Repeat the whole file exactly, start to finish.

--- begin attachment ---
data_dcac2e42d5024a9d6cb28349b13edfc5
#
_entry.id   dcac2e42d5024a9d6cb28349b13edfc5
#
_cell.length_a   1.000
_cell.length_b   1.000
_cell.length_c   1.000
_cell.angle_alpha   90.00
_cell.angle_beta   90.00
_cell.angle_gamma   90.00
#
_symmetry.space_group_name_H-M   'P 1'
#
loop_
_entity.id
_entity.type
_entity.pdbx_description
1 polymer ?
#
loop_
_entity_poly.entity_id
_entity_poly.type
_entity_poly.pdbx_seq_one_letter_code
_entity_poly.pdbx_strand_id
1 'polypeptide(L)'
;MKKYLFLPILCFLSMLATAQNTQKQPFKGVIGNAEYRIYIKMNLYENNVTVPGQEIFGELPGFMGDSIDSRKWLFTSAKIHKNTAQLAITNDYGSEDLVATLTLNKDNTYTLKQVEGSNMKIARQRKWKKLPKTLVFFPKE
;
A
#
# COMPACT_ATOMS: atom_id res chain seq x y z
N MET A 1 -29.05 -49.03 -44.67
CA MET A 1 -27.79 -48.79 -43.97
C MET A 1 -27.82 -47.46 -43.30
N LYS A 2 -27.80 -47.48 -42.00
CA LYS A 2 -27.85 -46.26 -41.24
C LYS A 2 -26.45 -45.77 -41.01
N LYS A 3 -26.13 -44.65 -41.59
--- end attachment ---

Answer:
data_dcac2e42d5024a9d6cb28349b13edfc5
#
_entry.id   dcac2e42d5024a9d6cb28349b13edfc5
#
_cell.length_a   1.000
_cell.length_b   1.000
_cell.length_c   1.000
_cell.angle_alpha   90.00
_cell.angle_beta   90.00
_cell.angle_gamma   90.00
#
_symmetry.space_group_name_H-M   'P 1'
#
loop_
_entity.id
_entity.type
_entity.pdbx_description
1 polymer ?
#
loop_
_entity_poly.entity_id
_entity_poly.type
_entity_poly.pdbx_seq_one_letter_code
_entity_poly.pdbx_strand_id
1 'polypeptide(L)'
;MKKYLFLPILCFLSMLATAQNTQKQPFKGVIGNAEYRIYIKMNLYENNVTVPGQEIFGELPGFMGDSIDSRKWLFTSAKIHKNTAQLAITNDYGSEDLVATLTLNKDNTYTLKQVEGSNMKIARQRKWKKLPKTLVFFPKE
;
A
#
# COMPACT_ATOMS: atom_id res chain seq x y z
N MET A 1 -29.05 -49.03 -44.67
CA MET A 1 -27.79 -48.79 -43.97
C MET A 1 -27.82 -47.46 -43.30
N LYS A 2 -27.80 -47.48 -42.00
CA LYS A 2 -27.85 -46.26 -41.24
C LYS A 2 -26.45 -45.77 -41.01
N LYS A 3 -26.13 -44.65 -41.59